A stunning new airport opened outside of Muscat two years ago. More seaside resorts are under construction. Signs everywhere are in English and Arabic. Oman is clean, orderly, safe “There are no terrorists from Oman,” a guide pointed out. The UK Foreign and Commonwealth Office states that “most visits to Oman are largely trouble free.”
Omanis practice a unique type of Islam, Ibadi, a moderate sect. “Ibadi, Sunni and Shiites can all pray together in the same mosque. They intermarry,” Lofti said. According to another driver, “No one talks religion. No one talks politics.”
Omanis are very friendly. Tourists and foreign workers are happy. “I have been here two years,” an Egyptian bar tender at our mountain hotel told me. “I have never heard anyone say anything bad about Oman.” Many hotel workers we met had moved to Oman from Dubai. They all prefer Oman.
At our beach hotel, we met many on return visits. Driver Salim says he has clients who have become friends and come back every year. More and more visitors are opting for self-drive holidays, we learned. “This year we sleep a lot,” Salim lamented. “They all want self-drive. It’s cheap.”
Since my trusty driver (Bob) no longer drives, I was reluctant to take on this challenge. While on a thrilling off-road trek with Salim, I was glad I had not. It was scary just being a passenger. However, we saw several self-drivers on the journey. At a photo stop in a remote, desolate mountain area, a couple from Germany asked directions as their GPS did not work.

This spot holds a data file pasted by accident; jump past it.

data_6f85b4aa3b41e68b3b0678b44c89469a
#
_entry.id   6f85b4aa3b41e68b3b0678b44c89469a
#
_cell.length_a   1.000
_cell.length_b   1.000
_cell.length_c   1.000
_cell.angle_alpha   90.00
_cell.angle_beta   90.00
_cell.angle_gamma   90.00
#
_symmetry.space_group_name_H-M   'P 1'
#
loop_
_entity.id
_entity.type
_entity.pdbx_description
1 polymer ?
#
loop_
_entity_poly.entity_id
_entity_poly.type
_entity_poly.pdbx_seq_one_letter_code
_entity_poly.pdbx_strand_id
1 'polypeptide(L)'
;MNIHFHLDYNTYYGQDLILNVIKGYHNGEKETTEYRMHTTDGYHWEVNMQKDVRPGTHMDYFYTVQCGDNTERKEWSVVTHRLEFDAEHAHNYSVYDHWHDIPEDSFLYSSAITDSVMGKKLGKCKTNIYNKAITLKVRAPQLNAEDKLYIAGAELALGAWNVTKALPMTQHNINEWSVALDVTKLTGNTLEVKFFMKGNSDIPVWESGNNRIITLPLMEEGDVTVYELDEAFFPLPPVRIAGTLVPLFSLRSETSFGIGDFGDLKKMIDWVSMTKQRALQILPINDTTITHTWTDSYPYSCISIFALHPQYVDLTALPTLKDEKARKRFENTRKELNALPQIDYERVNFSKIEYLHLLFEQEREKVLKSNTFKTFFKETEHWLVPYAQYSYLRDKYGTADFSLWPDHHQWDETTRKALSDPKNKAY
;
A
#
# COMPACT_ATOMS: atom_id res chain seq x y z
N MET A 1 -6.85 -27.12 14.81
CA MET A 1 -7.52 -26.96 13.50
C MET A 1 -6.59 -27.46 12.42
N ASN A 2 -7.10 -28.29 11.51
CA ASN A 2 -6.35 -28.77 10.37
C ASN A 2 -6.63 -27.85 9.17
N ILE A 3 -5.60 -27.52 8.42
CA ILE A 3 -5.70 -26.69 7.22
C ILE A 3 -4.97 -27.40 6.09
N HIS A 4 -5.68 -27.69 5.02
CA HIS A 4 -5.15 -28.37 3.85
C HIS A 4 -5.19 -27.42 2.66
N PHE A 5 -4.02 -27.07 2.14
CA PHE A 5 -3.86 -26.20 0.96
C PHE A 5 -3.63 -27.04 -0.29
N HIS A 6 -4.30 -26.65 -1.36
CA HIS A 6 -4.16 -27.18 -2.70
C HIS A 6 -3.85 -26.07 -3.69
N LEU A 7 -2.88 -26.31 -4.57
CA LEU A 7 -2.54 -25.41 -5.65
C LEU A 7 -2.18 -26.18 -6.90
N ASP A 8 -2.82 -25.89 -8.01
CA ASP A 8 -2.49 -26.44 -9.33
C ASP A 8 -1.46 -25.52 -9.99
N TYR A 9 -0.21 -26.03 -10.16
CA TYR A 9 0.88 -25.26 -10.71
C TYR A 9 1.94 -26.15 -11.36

Salim and I discussed religion, family life, values. Family is of utmost importance to Omanis. He lives in his father’s house with his wife and son. He has three sisters and five brothers, but most have moved out to their own homes. However, on weekends they usually all return to the family compound where 14 goats, 6 cows and some sheep also reside.
The home is in the small mountain town of Sehcoteni, 56 kilometers from Nizwa, the country’s original capital. “Until four years ago I had never been to Nizwa. Ours was a simple life. We go to the mountains with our goats and return in the evening.”
Oman, the oldest independent state in the Arab world, embraced Islam in the seventh century. Much of the region around Muscat was dominated by Portugal between 1507 and 1650 due to its important position on trade routes to the east. Persians invaded in 1737, but were driven out by the Al Said dynasty which is still in power. Oman signed a Treaty of Friendship with Great Britain in 1798 which guaranteed the Sultan’s rule. In 1891, Oman became a British Protectorate. This lasted until 1951 when the country was granted independence from Britain.
Our trip was trouble free, peaceful, awesome. I would be happy to return.
More on Oman in future posts: Luxury at the beach, Mountains and desert, Muscat. Plus, lots more photos. Don’t miss out. If not already a Tales and Travel follower, sign up, upper right. Your email address is kept private, not shared. Trust me.